Ensuring Ethical Conduct on the World Stage

By Wells, Robert S. | Journal of International Peace Operations, November/December 2009 | Go to article overview
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Ensuring Ethical Conduct on the World Stage


Wells, Robert S., Journal of International Peace Operations


Remembering the IPOA Code of Conduct

IPOA exists in large part to raise the standards of the peace and stability operations industry, to ensure sound and ethical professionalism, and maintain transparency in the conduct of peacekeeping and post-conflict reconstruction activities. All member companies subscribe to the IPOA Code of Conduct, which represents a constructive effort toward better regulating private sector operations in conflict and post-conflict environments. The Code reflects IPOA's belief that high standards will both benefit the industry and serve the greater causes of peace, development and human security.

In 2008, the U.S. government enacted new regulations that sought to, through the establishment of formal contract language, achieve the same effects sought by IPOA. New modifications to both the Federal Acquisition Regulations and the Defense Federal Acquisition Regulations System (DFARS) require that contractors ensure that employees in designated areas are familiar with and comply with:

* United States, host country and third country national laws;

* Treaties and international agreements;

* United States regulations, directives, instructions, policies and procedures; and,

* Orders, directives and instructions issued by the Chief of Mission or the Regional Combatant Commander relating to mission accomplishments, force protection, security, health, safety, or relations and interaction with local nationals.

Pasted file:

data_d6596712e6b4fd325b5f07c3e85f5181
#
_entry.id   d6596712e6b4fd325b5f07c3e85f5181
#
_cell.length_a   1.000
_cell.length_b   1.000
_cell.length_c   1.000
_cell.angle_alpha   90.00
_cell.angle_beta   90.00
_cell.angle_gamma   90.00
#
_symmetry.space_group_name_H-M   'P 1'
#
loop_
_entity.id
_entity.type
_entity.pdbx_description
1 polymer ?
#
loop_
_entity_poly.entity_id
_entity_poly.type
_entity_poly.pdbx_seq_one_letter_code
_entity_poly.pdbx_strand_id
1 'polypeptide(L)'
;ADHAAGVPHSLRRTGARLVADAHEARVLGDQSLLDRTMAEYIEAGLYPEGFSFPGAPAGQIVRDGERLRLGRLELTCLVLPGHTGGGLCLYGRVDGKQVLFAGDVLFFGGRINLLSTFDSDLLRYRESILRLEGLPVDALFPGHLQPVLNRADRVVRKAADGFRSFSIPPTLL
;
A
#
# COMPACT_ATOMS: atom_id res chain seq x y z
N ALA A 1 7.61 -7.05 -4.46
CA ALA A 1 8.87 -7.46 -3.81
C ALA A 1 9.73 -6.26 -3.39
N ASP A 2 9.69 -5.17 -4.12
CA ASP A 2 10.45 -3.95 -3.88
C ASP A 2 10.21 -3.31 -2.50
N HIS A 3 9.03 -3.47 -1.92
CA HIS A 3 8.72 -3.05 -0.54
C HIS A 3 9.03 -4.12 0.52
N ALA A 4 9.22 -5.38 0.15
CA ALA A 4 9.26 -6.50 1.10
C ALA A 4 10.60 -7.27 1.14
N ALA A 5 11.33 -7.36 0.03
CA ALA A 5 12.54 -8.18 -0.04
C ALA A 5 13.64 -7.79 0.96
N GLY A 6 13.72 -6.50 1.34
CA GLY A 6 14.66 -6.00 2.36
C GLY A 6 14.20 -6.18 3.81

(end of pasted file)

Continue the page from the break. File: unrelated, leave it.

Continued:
These requirements apply to contractors in support of the U.S. Armed Forces deployed outside the United States in contingency operations; humanitarian or peacekeeping operations; other military operations; or military exercises, when designated by the Combatant Commander.

The rule further applies if the contractor is providing support at a diplomatic or consular mission outside the United States in which a contractor performs a contract administered by a federal agency with personnel subject to the direction of a Chief of Mission. The federal government is slowly acting to implement the guidance necessary to ensure compliance with these rules. New requests for proposals seek to execute the new rules via contract language.

While IPOA strongly supports the new rules that mandate the training of employees, we are disappointed in the lack of clear guidance from the U.S. government to ensure complete, well informed compliance. This paper provides the IPOA view of how best to comply with these rules.

The government posting in the Federal Register (VoI 71, No 137 July 18, 2006) stated, "The purpose and effect of the rule was to relieve the current perceived burden on contractors operating in a contingency environment without consistent guidance or a standardized clause. By establishing a standardized clause spelling out the standardized rules, this rule effectively reduces the burden on small business. It establishes a framework within which it will be easier for contractors to operate overseas."

While the goal for the rules to was to provide clarity, the actual language falls quite short. Member questions to the agencies overseeing these rules have determined:

* While the government had initially advertised the potential development of government-provided course material to satisfy this rule, the only government -provided training will be at the Consolidated Training Centers.

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